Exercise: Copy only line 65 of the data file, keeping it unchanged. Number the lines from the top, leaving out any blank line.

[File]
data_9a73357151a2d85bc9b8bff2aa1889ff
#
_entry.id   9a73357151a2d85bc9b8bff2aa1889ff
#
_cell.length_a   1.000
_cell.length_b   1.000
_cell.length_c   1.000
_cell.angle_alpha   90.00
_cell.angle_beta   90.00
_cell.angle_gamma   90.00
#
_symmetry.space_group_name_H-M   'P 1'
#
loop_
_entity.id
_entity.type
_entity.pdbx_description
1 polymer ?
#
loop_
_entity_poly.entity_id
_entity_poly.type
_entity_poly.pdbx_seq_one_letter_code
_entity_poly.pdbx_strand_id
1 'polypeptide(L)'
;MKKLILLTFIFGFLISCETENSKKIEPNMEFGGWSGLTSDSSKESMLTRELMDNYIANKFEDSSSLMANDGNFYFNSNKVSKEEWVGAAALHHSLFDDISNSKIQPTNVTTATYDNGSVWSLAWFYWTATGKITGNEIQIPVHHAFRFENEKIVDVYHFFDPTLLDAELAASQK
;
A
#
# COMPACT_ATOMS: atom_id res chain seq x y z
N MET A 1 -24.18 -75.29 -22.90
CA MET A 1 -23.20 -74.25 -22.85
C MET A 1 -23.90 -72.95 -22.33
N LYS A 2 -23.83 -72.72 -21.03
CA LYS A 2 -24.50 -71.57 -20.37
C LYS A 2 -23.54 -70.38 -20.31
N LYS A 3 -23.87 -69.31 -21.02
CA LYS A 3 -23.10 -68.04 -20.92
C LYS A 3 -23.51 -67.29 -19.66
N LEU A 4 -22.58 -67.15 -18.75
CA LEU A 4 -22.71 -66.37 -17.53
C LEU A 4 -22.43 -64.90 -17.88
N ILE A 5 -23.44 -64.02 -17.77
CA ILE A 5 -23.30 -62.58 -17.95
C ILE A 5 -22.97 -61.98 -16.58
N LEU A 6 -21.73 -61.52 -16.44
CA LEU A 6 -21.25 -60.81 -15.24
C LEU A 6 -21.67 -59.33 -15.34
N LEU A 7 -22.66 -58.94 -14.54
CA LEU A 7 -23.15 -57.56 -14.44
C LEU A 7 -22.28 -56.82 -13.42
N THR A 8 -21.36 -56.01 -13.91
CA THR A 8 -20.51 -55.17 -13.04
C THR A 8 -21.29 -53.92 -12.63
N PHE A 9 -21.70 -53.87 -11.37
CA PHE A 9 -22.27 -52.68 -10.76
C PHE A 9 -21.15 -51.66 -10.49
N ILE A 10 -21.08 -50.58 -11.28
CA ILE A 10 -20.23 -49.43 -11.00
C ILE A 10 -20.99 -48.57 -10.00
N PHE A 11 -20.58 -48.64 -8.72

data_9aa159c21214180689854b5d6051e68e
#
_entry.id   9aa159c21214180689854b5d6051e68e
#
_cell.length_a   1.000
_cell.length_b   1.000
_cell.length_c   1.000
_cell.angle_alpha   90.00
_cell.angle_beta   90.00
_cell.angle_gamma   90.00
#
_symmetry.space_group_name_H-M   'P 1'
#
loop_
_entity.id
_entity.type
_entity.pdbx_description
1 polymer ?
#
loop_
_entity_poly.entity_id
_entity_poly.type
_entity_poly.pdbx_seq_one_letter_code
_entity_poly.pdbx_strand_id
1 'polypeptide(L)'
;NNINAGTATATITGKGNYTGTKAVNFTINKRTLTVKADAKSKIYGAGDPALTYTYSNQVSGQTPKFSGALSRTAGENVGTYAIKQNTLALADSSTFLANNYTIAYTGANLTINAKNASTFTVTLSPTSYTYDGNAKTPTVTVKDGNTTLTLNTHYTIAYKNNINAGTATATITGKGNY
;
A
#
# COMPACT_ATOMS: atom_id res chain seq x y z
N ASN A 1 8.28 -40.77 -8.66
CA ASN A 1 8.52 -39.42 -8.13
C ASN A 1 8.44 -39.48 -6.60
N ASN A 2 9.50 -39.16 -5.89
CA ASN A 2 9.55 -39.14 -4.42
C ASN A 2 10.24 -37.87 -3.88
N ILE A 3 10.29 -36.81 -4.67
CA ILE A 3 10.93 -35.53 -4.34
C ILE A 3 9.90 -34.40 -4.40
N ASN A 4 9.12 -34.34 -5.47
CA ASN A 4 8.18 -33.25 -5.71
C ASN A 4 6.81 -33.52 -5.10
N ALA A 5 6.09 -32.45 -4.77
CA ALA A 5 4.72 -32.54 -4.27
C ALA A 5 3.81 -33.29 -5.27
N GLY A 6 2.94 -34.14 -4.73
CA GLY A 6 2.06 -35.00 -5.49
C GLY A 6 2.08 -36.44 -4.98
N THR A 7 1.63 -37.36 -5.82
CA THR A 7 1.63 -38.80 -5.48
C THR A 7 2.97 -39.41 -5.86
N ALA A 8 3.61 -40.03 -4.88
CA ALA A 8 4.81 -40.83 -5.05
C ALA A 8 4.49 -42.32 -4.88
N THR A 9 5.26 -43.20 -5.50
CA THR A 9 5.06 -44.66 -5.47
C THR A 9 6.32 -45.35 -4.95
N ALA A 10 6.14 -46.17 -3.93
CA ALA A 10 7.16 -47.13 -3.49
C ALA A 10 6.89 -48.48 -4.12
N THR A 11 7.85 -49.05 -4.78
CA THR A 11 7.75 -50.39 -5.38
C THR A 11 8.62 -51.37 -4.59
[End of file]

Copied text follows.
#